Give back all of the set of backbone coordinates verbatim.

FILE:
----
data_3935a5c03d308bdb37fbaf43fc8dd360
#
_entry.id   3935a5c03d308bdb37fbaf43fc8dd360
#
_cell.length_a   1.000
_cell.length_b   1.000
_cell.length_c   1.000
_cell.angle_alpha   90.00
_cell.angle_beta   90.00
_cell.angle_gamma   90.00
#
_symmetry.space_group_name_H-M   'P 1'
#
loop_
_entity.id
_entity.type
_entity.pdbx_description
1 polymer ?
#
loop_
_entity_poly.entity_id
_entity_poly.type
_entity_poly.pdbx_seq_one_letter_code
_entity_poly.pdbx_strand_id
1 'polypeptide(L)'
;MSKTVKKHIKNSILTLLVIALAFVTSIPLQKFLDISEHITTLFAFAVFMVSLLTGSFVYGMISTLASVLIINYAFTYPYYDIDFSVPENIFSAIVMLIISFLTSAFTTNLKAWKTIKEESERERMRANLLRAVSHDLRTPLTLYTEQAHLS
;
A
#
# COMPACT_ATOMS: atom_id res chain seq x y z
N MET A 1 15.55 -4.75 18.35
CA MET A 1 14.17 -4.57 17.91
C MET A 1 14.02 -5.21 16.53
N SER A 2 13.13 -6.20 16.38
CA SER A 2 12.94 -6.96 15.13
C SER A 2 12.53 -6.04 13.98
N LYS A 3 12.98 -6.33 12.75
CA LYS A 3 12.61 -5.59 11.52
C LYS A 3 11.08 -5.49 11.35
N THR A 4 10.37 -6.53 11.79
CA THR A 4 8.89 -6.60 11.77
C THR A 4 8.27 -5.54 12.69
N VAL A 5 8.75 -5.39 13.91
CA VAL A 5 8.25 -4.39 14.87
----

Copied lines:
data_3935a5c03d308bdb37fbaf43fc8dd360
#
_entry.id   3935a5c03d308bdb37fbaf43fc8dd360
#
_cell.length_a   1.000
_cell.length_b   1.000
_cell.length_c   1.000
_cell.angle_alpha   90.00
_cell.angle_beta   90.00
_cell.angle_gamma   90.00
#
_symmetry.space_group_name_H-M   'P 1'
#
loop_
_entity.id
_entity.type
_entity.pdbx_description
1 polymer ?
#
loop_
_entity_poly.entity_id
_entity_poly.type
_entity_poly.pdbx_seq_one_letter_code
_entity_poly.pdbx_strand_id
1 'polypeptide(L)'
;MSKTVKKHIKNSILTLLVIALAFVTSIPLQKFLDISEHITTLFAFAVFMVSLLTGSFVYGMISTLASVLIINYAFTYPYYDIDFSVPENIFSAIVMLIISFLTSAFTTNLKAWKTIKEESERERMRANLLRAVSHDLRTPLTLYTEQAHLS
;
A
#
# COMPACT_ATOMS: atom_id res chain seq x y z
N MET A 1 15.55 -4.75 18.35
CA MET A 1 14.17 -4.57 17.91
C MET A 1 14.02 -5.21 16.53
N SER A 2 13.13 -6.20 16.38
CA SER A 2 12.94 -6.96 15.13
C SER A 2 12.53 -6.04 13.98
N LYS A 3 12.98 -6.33 12.75
CA LYS A 3 12.61 -5.59 11.52
C LYS A 3 11.08 -5.49 11.35
N THR A 4 10.37 -6.53 11.79
CA THR A 4 8.89 -6.60 11.77
C THR A 4 8.27 -5.54 12.69
N VAL A 5 8.75 -5.39 13.91
CA VAL A 5 8.25 -4.39 14.87